On June 1, 2017, Energy Transfer Partners L.P. announced that both the Dakota Access Pipeline and the Energy Transfer Crude Oil Pipeline (ETCO), collectively referred to as the “Bakken Pipeline”, were put into commercial service under the Committed Transportation Service Agreement. The pipelines have a combined value of $4.78 billion and will ship oil and natural gas to and from various production and storage hubs across the United States.
The pipelines are made of mainly 30-inch pipes and promise to offer a reliable, safe and efficient method for transporting energy resources. The sprawling creations span an impressive 1,872 miles across the nation and will have the ability to collaborate on transportation efforts. The Dakota Access Pipeline, a 1,172 mile, $3.8 billion creation, will transfer crude oil to a site near Pakota, Illinois, where the ETCO pipeline can transfer the oil to regions near the Gulf Coast.
The Bakken Pipeline “will transport light, sweet crude oil from North Dakota to major refining markets in a more direct, cost-effective, safer and more environmentally responsible manner than other modes of transportation, including rail or truck,” according to a statement from the company. The combined transportation capacity of both pipelines will amount to approximately 520,000 barrels per day.
The two pipelines have been the focus of much criticism from groups which say that the pipelines have the potential to damage the environment and mar the heritage of the native peoples that have lived in the regions through which the pipeline passes. The social uprising in opposition to the construction plans swayed the Obama Administration to place a temporary hold on the pipeline project.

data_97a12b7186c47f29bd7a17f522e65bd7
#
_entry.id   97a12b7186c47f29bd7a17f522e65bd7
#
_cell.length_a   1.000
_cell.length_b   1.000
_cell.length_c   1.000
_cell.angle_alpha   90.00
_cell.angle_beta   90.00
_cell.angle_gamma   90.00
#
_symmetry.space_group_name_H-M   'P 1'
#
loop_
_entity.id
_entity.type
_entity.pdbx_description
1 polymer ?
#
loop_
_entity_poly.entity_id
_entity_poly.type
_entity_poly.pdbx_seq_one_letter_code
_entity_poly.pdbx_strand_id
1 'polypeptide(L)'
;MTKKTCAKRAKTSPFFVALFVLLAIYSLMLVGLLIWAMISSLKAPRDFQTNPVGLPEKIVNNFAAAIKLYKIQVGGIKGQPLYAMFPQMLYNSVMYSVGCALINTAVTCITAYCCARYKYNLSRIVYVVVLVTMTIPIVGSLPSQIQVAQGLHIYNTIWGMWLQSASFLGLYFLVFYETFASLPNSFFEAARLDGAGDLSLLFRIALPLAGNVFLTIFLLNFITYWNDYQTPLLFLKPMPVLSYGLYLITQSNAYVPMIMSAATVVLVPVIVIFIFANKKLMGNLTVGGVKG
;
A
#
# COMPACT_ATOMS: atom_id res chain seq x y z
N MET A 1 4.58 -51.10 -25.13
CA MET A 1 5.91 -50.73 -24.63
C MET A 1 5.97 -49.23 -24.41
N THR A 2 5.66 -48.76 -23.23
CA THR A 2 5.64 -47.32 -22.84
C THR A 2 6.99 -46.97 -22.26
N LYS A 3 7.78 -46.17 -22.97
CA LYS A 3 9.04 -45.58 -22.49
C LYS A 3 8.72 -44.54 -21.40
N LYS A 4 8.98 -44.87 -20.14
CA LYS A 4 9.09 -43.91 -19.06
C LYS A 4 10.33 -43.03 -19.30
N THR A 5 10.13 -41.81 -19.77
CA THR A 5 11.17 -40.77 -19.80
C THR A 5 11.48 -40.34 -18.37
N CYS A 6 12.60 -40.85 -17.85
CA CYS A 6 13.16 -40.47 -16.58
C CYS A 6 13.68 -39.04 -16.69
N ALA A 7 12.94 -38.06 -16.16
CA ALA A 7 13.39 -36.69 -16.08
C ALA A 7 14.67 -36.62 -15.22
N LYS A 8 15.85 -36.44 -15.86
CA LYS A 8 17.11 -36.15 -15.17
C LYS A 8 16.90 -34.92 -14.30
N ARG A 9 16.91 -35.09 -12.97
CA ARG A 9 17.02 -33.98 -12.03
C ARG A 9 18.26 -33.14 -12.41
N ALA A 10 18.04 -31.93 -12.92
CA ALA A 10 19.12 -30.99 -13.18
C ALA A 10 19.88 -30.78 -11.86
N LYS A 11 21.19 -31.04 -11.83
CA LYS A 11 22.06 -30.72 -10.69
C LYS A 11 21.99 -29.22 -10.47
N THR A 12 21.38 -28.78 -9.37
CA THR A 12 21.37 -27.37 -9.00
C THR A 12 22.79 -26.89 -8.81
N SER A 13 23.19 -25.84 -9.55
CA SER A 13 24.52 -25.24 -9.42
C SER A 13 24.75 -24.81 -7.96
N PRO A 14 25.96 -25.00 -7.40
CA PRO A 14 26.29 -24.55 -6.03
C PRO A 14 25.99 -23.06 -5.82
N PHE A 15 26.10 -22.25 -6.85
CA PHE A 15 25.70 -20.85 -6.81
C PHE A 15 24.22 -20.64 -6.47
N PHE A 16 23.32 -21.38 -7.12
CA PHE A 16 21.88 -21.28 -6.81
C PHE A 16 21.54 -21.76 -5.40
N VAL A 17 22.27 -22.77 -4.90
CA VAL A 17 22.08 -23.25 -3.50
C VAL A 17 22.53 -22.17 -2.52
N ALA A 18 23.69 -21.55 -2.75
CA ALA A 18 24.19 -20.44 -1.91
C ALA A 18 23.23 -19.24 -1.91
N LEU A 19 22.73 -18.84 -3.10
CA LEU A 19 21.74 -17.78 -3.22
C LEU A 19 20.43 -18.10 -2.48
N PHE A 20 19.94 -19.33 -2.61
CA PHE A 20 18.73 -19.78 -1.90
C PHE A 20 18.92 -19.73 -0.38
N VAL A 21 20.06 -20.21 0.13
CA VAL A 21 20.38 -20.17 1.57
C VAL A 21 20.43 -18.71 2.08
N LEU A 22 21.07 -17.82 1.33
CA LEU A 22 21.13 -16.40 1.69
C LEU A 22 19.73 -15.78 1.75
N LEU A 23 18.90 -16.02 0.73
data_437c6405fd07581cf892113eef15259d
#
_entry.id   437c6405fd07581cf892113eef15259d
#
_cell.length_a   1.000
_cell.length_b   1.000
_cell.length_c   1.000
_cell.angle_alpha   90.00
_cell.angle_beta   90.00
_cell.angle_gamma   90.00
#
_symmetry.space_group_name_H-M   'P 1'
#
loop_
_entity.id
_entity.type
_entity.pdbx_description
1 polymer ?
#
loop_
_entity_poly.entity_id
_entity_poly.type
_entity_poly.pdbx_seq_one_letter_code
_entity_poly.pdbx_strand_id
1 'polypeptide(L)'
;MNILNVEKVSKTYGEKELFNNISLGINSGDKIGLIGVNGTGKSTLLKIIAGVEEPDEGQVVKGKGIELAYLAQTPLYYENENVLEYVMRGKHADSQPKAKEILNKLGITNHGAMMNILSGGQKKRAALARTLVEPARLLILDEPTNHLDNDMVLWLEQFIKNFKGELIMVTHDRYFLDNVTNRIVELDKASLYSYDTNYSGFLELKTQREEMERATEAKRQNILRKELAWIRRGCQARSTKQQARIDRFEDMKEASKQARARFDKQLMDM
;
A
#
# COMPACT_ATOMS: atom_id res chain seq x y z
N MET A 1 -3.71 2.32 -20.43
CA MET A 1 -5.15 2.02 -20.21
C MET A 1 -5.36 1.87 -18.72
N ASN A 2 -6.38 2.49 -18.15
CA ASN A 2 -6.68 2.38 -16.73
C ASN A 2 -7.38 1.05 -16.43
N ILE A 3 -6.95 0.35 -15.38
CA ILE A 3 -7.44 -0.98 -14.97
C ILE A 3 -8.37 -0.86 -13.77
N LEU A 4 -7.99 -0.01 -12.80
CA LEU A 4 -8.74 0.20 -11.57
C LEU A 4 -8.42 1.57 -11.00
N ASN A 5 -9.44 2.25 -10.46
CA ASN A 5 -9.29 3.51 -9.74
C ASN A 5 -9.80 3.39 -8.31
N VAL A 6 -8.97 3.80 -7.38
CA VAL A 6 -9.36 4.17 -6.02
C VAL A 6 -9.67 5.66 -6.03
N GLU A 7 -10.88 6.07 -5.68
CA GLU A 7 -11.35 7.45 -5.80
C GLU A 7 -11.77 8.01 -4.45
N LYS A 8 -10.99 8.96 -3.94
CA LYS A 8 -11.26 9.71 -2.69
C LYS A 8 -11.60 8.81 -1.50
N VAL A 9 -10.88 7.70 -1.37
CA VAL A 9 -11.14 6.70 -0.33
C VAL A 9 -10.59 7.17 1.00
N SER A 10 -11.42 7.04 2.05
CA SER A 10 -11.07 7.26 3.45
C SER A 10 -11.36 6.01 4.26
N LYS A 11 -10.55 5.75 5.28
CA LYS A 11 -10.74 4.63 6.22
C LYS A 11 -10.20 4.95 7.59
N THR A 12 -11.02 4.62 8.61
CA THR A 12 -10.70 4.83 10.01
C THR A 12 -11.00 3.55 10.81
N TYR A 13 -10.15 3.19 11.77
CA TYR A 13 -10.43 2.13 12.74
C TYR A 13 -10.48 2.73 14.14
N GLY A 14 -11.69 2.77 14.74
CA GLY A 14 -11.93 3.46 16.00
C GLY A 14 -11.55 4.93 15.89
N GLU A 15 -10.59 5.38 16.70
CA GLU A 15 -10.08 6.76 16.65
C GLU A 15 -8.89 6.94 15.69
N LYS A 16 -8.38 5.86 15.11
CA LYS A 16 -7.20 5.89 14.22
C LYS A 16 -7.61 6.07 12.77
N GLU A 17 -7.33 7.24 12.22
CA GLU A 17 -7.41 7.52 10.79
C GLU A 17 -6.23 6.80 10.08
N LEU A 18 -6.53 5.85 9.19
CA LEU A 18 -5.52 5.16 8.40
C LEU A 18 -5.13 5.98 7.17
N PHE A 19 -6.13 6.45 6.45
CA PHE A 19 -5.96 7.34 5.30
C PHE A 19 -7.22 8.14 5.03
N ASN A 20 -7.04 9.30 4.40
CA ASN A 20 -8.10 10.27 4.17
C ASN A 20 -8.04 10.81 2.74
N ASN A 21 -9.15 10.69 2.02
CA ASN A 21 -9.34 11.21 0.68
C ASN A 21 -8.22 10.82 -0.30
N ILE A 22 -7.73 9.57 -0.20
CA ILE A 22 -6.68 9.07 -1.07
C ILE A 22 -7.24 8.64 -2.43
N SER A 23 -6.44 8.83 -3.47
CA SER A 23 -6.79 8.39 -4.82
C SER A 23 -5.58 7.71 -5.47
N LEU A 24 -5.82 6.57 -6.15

However, shortly after his election, President Trump announced a decision to accelerate the pipeline construction plans, which was received with praise from the oil industry and criticism from environmental groups. The events since Trump was elected seemingly led up to this moment when the pipelines effectively opened for business.
Oil and gas operations are commonly found in remote locations far from company headquarters. Now, it's possible to monitor pump operations, collate and analyze seismic data, and track employees around the world from almost anywhere. Whether employees are in the office or in the field, the internet and related applications enable a greater multidirectional flow of information – and control – than ever before.